Swarmscapers is a 2 month long research project conducted in the Creative Architecture Machines studio, taught by Jason Kelly Johnson and Michael Shiloh at California College of the Arts in the Digital Craft Lab. It is a collaboration between Clayton Muhleman, Alan Cation, and Adithi Satish. A huge impetus behind the CAM studio as a whole is questioning what happens when architects become innovators of their own technological tools rather than mere users of prepackaged CAD suites and fabrication machines designed by engineers. No one on our team has a background in engineering or electronics, and this is not about architects trying to become engineers and optimize existing technologies. Rather, the studio questions what kind of creative potential architectural designers inventing their own machines can unlock, and speculates what broader socio-cultural ideas arise from architecture that is fabricated by these machines.
Swarmscapers explores the potential of an autonomous swarm of robots capable of operating independently in hostile environments. Utilizing on-site materials to create inhabitable structures, the robotic swarm's behavior materializes through a slow and constant process of layered 3d-printing. This projects the architectural potential of emerging robotic and fabrication technologies through a bottom-up rule-based system. Each unit within the robotic swarm acts as an individual agent embedded with a specific rule-set that drives its behavior and allows it to coordinate with other agents in the system. These agents 3d print large, architectural structures that calcify and emerge from the landscape where the impetus for structure is to develop future encampments in extreme environments, places where humans could not otherwise build. Extreme heat and the abundance of raw materials in the desert make it an ideal testing bed for the robotic swarm to operate, creating emergent seed buildings for future habitations that are ready for human occupancy over the course of multiple decades.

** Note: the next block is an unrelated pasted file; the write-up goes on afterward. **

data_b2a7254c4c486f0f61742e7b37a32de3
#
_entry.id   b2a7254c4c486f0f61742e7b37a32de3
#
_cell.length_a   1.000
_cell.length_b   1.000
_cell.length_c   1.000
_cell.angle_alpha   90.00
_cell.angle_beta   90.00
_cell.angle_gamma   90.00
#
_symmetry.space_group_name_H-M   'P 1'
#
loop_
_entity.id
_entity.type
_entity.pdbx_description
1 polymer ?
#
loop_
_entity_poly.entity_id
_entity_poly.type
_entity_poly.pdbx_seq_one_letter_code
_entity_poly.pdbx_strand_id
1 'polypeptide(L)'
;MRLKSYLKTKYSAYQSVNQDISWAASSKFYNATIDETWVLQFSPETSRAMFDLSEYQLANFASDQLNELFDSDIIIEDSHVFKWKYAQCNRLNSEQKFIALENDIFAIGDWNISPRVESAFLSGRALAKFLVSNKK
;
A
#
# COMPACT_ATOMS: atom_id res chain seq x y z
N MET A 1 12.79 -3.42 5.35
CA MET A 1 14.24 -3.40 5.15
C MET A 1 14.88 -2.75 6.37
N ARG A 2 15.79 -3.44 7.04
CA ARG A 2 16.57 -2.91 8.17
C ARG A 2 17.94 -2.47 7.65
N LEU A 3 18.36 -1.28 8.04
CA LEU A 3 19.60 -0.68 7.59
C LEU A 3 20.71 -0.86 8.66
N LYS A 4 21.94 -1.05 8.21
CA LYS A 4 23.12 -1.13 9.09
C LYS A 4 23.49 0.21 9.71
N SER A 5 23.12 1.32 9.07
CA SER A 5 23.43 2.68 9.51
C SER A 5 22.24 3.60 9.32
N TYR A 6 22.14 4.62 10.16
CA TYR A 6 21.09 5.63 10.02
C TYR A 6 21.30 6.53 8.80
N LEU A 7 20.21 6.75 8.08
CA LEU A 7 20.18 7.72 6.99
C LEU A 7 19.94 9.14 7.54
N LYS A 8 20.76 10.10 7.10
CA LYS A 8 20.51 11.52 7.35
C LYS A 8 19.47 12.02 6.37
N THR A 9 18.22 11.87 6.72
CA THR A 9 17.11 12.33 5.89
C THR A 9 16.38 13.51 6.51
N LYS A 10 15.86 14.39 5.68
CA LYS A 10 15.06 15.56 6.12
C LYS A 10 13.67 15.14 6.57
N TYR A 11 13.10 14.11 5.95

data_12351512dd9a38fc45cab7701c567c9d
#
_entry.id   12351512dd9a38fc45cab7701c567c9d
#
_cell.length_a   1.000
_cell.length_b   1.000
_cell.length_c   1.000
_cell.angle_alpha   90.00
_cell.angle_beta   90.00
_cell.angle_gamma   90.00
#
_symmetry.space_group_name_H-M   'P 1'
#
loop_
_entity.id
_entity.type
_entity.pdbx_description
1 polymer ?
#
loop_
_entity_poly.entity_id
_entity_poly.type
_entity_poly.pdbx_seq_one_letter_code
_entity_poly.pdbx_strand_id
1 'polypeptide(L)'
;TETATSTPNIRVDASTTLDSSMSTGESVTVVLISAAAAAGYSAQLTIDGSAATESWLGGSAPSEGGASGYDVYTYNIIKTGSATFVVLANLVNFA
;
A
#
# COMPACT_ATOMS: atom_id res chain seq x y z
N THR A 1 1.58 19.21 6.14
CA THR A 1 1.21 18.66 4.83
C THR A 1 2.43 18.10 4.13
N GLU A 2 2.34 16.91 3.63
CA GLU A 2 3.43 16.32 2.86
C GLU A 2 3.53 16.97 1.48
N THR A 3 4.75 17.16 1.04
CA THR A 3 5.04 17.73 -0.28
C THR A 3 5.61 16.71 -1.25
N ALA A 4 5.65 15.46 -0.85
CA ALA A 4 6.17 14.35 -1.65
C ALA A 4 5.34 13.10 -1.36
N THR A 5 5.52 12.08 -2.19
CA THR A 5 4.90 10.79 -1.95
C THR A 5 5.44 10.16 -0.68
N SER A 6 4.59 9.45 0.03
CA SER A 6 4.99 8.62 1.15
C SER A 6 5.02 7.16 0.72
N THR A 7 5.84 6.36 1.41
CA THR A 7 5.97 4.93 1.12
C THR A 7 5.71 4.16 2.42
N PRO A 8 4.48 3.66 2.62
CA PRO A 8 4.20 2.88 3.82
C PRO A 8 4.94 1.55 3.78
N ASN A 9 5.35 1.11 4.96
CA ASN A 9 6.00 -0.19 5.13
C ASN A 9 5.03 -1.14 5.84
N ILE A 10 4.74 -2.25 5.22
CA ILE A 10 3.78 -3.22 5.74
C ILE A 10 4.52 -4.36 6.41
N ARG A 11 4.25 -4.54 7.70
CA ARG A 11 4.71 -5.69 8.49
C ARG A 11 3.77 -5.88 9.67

In order to test this wider vision, we established a laboratory-like setting focused on using at least one mobile robot to 3d print scaled objects within a 48" x 48" x 20" build volume. There were 2 major constants within our larger concept that allowed us to focus our research and achieve our goal in a 2 month time frame, which were to create a gantry-less mobile powder bed and inkjet head 3d printer (the specific technology of a Z Corp 3d printer), and to utilize on-site granular materials as building materials. It was important for our machine to remain gantry-less and mobile because it implies that multiple machines will one day be able to autonomously 3d print entire buildings, and it implies that these printers are relatively small compared to the buildings they are 3d printing. The advantages to using powder bed and inkjet head 3d printing as a technology, is that it allows us to print without scaffolding and create highly intricate shapes, and it allows us to reuse the leftover materials so that there is a minimal amount of waste during construction. In addition, our method can work with almost any granular material including sand, rice, semolina, salt, and sawdust. Since it is important to use materials found on site, we conducted our larger 3d prints in sawdust because CCA generates 6 dumpsters full of sawdust per week. Sawdust is abundant and it is extremely lightweight, making it an ideal material for us to test. The robot works by driving on top of the sawdust based on a tool-path defined in the computer, and dropping a binding agent on the material, hardening it in place. It does this repeatedly, layer by layer until the object is complete.